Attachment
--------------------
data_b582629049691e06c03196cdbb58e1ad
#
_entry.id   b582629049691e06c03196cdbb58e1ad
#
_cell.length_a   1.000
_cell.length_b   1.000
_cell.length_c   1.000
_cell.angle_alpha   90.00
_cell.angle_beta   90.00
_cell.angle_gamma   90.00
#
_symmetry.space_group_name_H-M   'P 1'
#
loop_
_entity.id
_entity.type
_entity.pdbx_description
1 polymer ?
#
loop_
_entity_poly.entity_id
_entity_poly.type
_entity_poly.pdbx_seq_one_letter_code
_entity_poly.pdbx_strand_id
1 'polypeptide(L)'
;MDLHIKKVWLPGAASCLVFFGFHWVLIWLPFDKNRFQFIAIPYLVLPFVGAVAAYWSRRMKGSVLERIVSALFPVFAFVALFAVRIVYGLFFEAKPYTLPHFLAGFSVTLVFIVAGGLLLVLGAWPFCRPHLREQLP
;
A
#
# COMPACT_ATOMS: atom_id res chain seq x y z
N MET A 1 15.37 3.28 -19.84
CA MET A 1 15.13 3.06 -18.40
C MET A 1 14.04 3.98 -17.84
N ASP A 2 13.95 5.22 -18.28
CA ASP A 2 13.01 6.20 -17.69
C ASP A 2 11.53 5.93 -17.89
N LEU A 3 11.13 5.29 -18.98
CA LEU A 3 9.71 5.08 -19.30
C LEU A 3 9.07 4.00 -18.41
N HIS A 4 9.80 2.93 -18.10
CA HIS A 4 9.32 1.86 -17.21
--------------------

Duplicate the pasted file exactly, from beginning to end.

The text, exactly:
data_b582629049691e06c03196cdbb58e1ad
#
_entry.id   b582629049691e06c03196cdbb58e1ad
#
_cell.length_a   1.000
_cell.length_b   1.000
_cell.length_c   1.000
_cell.angle_alpha   90.00
_cell.angle_beta   90.00
_cell.angle_gamma   90.00
#
_symmetry.space_group_name_H-M   'P 1'
#
loop_
_entity.id
_entity.type
_entity.pdbx_description
1 polymer ?
#
loop_
_entity_poly.entity_id
_entity_poly.type
_entity_poly.pdbx_seq_one_letter_code
_entity_poly.pdbx_strand_id
1 'polypeptide(L)'
;MDLHIKKVWLPGAASCLVFFGFHWVLIWLPFDKNRFQFIAIPYLVLPFVGAVAAYWSRRMKGSVLERIVSALFPVFAFVALFAVRIVYGLFFEAKPYTLPHFLAGFSVTLVFIVAGGLLLVLGAWPFCRPHLREQLP
;
A
#
# COMPACT_ATOMS: atom_id res chain seq x y z
N MET A 1 15.37 3.28 -19.84
CA MET A 1 15.13 3.06 -18.40
C MET A 1 14.04 3.98 -17.84
N ASP A 2 13.95 5.22 -18.28
CA ASP A 2 13.01 6.20 -17.69
C ASP A 2 11.53 5.93 -17.89
N LEU A 3 11.13 5.29 -18.98
CA LEU A 3 9.71 5.08 -19.30
C LEU A 3 9.07 4.00 -18.41
N HIS A 4 9.80 2.93 -18.10
CA HIS A 4 9.32 1.86 -17.21